Homeowners who refuse to take part in a hydrogen energy trial will be forcibly cut off by gas network operators, under Government plans to test green heating alternatives.
Residents in one village will begin the pilot scheme by 2025 to help the Government assess whether hydrogen gas can be used as a low-carbon alternative for heating homes across the country.
Ministers insisted the powers to enter people's homes and switch off their gas would only be used as a "last resort" if the homeowners had refused to engage with any other options.
A consultation, which ended this week, suggests the Government will seek powers to allow gas distribution networks to enter homes if their owners do not wish to take part in the trial, in order to safely switch them off from the gas grid.
Current powers enable network operators to enter premises for a variety of purposes, including for suspected gas leaks or inspecting pipes and fittings.
Hydrogen, which is lighter and more flammable than natural gas, requires homeowners to replace their hobs, ovens, gas fires and pipes to ensure they operate safely.
The Government has vowed to tackle emissions from our homes in its plans to reduce greenhouse gases by 78 per cent by 2035 and to get to net zero by 2050.
Around 85 per cent of British homes use natural gas, which is mostly methane, for heating and cooking, accounting for around 14 per cent of the UK’s emissions.
Viable alternative to natural gas
The Government has suggested that hydrogen could prove a viable alternative to natural gas in some homes, depending on the outcome of trials to assess its safety and viability.
Hydrogen is a more explosive fuel than natural gas, although energy companies say it can be made equally safe with retrofits to the network.
It is expected to support the rollout of heat pumps as the main alternative to gas boilers when its heat and buildings strategy is introduced later this year.
Low-carbon hydrogen can be made by either using methane, with the emissions captured and stored, which is classed as ‘blue’, or through electrolysis, which is considered ‘green’ if renewable electricity is used.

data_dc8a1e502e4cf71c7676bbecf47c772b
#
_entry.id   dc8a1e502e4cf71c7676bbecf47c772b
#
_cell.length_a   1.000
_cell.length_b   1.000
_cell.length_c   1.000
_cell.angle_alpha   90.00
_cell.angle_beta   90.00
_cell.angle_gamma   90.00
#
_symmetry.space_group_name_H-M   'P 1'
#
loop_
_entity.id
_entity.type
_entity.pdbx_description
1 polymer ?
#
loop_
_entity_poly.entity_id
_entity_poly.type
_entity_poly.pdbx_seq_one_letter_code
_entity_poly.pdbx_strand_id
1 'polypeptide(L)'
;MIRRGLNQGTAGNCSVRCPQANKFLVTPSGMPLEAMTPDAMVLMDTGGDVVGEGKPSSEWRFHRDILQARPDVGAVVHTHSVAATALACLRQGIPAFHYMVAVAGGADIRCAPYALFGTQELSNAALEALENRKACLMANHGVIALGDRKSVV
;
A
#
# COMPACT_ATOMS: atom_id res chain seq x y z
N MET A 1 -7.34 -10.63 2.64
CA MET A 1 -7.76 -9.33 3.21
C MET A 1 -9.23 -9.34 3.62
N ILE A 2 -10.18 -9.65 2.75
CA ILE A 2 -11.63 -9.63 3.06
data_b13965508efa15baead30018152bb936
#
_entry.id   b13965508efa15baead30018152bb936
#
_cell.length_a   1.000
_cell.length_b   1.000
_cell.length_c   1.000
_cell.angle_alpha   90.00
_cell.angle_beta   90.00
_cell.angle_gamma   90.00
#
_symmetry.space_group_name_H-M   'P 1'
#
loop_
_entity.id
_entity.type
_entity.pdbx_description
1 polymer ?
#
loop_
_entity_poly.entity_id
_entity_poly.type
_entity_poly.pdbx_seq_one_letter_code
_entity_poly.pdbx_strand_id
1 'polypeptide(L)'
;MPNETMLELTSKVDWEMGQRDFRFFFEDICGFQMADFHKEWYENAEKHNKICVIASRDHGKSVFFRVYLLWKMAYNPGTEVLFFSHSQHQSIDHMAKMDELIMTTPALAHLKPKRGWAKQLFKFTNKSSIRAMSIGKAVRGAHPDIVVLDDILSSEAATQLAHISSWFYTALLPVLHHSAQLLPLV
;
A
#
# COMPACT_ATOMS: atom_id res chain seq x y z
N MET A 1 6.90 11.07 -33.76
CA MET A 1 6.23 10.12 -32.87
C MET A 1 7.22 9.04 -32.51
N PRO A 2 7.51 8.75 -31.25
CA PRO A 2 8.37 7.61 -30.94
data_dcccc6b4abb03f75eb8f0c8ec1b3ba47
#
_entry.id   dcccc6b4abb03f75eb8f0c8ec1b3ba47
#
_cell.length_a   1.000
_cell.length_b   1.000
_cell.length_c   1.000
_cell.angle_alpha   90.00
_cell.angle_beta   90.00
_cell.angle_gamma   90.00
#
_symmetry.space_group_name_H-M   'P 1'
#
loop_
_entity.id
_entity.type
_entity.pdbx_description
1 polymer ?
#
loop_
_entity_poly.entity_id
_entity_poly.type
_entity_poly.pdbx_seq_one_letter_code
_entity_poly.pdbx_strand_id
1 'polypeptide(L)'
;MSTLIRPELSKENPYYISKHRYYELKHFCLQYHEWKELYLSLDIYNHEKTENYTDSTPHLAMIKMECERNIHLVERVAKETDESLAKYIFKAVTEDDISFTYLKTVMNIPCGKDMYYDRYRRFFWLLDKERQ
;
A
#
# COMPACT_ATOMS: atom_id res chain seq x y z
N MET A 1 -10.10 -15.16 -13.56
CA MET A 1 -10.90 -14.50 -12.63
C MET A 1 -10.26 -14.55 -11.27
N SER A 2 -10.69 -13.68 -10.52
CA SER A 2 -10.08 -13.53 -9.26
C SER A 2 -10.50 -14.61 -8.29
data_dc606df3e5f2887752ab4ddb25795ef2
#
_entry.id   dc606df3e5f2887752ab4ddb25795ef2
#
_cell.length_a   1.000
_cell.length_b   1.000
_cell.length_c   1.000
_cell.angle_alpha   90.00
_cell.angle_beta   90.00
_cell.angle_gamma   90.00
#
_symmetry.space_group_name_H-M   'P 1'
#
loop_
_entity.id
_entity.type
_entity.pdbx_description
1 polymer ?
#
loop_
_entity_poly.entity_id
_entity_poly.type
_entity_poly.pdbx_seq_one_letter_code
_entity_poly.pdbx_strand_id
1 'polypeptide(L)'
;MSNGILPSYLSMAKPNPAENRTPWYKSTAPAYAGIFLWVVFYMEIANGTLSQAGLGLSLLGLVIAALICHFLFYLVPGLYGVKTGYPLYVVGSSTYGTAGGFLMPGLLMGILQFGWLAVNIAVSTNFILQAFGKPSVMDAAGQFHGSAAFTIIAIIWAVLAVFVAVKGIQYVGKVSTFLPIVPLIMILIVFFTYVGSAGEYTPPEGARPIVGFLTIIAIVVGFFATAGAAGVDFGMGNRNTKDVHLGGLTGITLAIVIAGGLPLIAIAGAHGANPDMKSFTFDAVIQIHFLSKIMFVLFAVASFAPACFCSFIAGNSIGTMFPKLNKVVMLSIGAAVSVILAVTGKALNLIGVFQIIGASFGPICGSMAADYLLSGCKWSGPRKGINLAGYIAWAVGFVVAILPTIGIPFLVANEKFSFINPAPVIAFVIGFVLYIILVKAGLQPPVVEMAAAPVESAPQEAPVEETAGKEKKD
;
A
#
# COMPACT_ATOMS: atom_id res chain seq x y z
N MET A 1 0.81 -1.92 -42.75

It will cost around £22 billion to make the gas distribution network hydrogen-ready, according to 2018 analysis by the business department, and the costs of hydrogen are expected to be around three times that of natural gas.
Philip Dunne MP, the Conservative chairman of the Environmental Audit Committee, said: “The proposed powers suggested in the Government’s consultation document on the hydrogen trials, if taken forward, must only ever be used as a last resort and purely in the interests of safety for all concerned.”
Darren Jones MP, the Labour chairman of the Business, Energy and Industrial Strategy Committee, said that powers of entry is “a question of timing”.
“There might be some households towards the end of the transition period who will ultimately have to be forced into a lower carbon option but these powers should not be used early in the transition, and especially not when other options are not market viable and/or without government financial support,” he said.
Alternatives will be offered to participants in the initial village hydrogen trial, under the Government's plans.
Delayed Government plans
The Government’s long delayed heat and buildings strategy is expected to lay out plans for homes to switch to low-carbon heating, including funding for energy efficiency and heat pumps.
It is expected to come in conjunction with plans to move green levies from electric to gas bills in order to encourage the shift to electrified heat such as heat pumps.
But there are concerns both may be delayed again amid the gas price crunch, which has pushed wholesale prices to record levels that will be passed on to consumers when the price cap is raised again in February.
Richard Lowes, an energy expert at the University of Exeter, said the need to secure powers of entry showed that “hydrogen isn’t an easy drop in solution.”
“We’ve been told it’s an easy thing to do and people won’t even notice. Clearly this shows that isn’t the case.”
A BEIS spokesperson said: “The UK is playing a leading role in tackling climate change and will make a decision on the role of hydrogen in heating homes in 2026.
“No one will be forced to use hydrogen as part of the heating trials and no trials will take place until we are satisfied they will be run safely. Gas Distribution Networks would also only enter homes using the proposed powers as a last resort to ensure those homes kept safe.”